How often to soak? Ideally, every single day, for every horse in a wet climate. In a dry climate, longer soaks a few times per week will be more beneficial, and please use something (yes, like a hoof dressing - we recommend Hoof Alive) to seal that water in. Soak in plain water over the coronet band.

How long to soak? It really depends...If you are soaking to soften the hooves before trimming, you may have to soak for much longer than 10-15 minutes - in a dry climate, it may even take overnight soaking in hoof boots to soften the hooves enough! You will just have to experiment.

If you are soaking the hooves to help eliminate contraction, follow the advice of your hoofcare professional. There may even be periods of overnight or continuous soaking, initially, to achieve a certain effect.

If you are soaking just to rehydrate the hoof and white line, and to maintain a healthy foot, you can soak for just 10-15 minutes per day in wet climates (like Germany). However, in dry, desert climates (and severely dry seasons in wet climates): the evaporation of water from the hoof capsule can weaken the hoof wall and cause hairline cracks. Hoof horn is weakened when moisture is wicked out quickly. The solution for desert climates is to soak for longer periods (such as an hour or two) a couple times per week, than apply a hoof dressing to seal the moisture into the hoof and prevent that rapid evaporation.

Keep in mind that every climate zone is going to create different challenges for your soaking regimine. Also, different seasons (and rainfall quantities) will make your soaking needs change. Horses kept on grass have moister feet, in general, than those kept on dirt. But no matter what your area is like, you need to make sure those hooves have enough moisture to keep them from contracting, and to keep the white line tight and healthy. And if you are starting out with contracted hooves (like most!) then water is one of the most important tools you have to change your horse's hooves back to healthy ones.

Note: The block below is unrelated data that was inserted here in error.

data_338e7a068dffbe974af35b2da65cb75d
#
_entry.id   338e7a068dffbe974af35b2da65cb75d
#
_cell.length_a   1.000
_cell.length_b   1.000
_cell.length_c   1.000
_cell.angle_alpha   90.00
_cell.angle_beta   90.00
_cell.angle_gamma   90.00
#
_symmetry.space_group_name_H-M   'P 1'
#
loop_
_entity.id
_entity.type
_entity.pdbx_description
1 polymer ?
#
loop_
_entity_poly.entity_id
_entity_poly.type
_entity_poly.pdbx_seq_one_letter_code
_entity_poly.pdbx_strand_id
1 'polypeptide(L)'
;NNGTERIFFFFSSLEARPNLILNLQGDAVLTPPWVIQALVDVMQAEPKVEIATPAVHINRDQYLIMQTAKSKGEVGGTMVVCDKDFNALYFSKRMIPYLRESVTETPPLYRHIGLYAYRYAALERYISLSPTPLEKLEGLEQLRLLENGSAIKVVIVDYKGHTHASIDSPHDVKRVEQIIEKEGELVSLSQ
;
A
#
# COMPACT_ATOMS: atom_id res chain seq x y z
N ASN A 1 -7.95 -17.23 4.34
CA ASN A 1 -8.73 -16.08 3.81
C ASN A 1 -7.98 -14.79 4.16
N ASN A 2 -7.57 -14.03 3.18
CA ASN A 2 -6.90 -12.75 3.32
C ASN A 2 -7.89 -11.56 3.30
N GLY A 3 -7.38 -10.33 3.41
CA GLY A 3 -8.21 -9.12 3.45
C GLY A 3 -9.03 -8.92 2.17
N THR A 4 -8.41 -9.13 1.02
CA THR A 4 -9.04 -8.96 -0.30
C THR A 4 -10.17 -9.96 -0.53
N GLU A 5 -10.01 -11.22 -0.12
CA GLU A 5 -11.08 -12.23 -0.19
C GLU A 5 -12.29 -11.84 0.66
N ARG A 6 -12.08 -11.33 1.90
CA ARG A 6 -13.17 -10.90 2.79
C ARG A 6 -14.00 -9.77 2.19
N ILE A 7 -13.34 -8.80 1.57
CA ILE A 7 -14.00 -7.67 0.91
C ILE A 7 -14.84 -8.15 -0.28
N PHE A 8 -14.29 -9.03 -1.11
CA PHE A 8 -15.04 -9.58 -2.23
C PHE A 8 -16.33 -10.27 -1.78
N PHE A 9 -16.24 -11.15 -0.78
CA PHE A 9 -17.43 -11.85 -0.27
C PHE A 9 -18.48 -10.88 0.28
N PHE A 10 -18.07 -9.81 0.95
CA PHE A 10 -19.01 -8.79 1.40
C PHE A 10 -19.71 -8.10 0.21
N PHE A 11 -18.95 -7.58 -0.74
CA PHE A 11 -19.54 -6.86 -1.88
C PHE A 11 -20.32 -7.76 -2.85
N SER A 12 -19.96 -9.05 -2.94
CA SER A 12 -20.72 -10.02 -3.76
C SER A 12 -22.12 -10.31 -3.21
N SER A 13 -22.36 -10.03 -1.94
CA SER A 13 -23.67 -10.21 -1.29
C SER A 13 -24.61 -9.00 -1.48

"Foot Spa"
Photos Below provided by Claudia Garner:

"I have a soaking chart in my barn, every horse that has been in the water for 15 - 20 minutes (this is hot and humid South Carolina) gets a check mark, every day. It makes the biggest difference in the trimming. For a while we didn't do it as religiously and I could not get a hoofknife through the hoof anymore (despite of my husband's best efforts to keep the knoves razorsharp with a benchgrinder and muslin wheel). I have attached the pics of our "footspa". It did cost about $ 500.00 in material to build. It has a drain and gets cleaned almost daily. It was well worth the sweat to build, the money spent. Our horses have a very good horn quality." -- Claudia,
Horrell Hill Dressage and Trailer Sales Center

©2006 by The Horse's Hoof. All rights reserved. No part of these publications may be reproduced by any means whatsoever without the written permission of the publisher and/or authors. The information contained within these articles is intended for educational purposes only, and not for diagnosing or medicinally prescribing in any way. Readers are cautioned to seek expert advice from a qualified health professional before pursuing any form of treatment on their animals. Opinions expressed herein are those of the authors and do not necessarily reflect those of the publisher.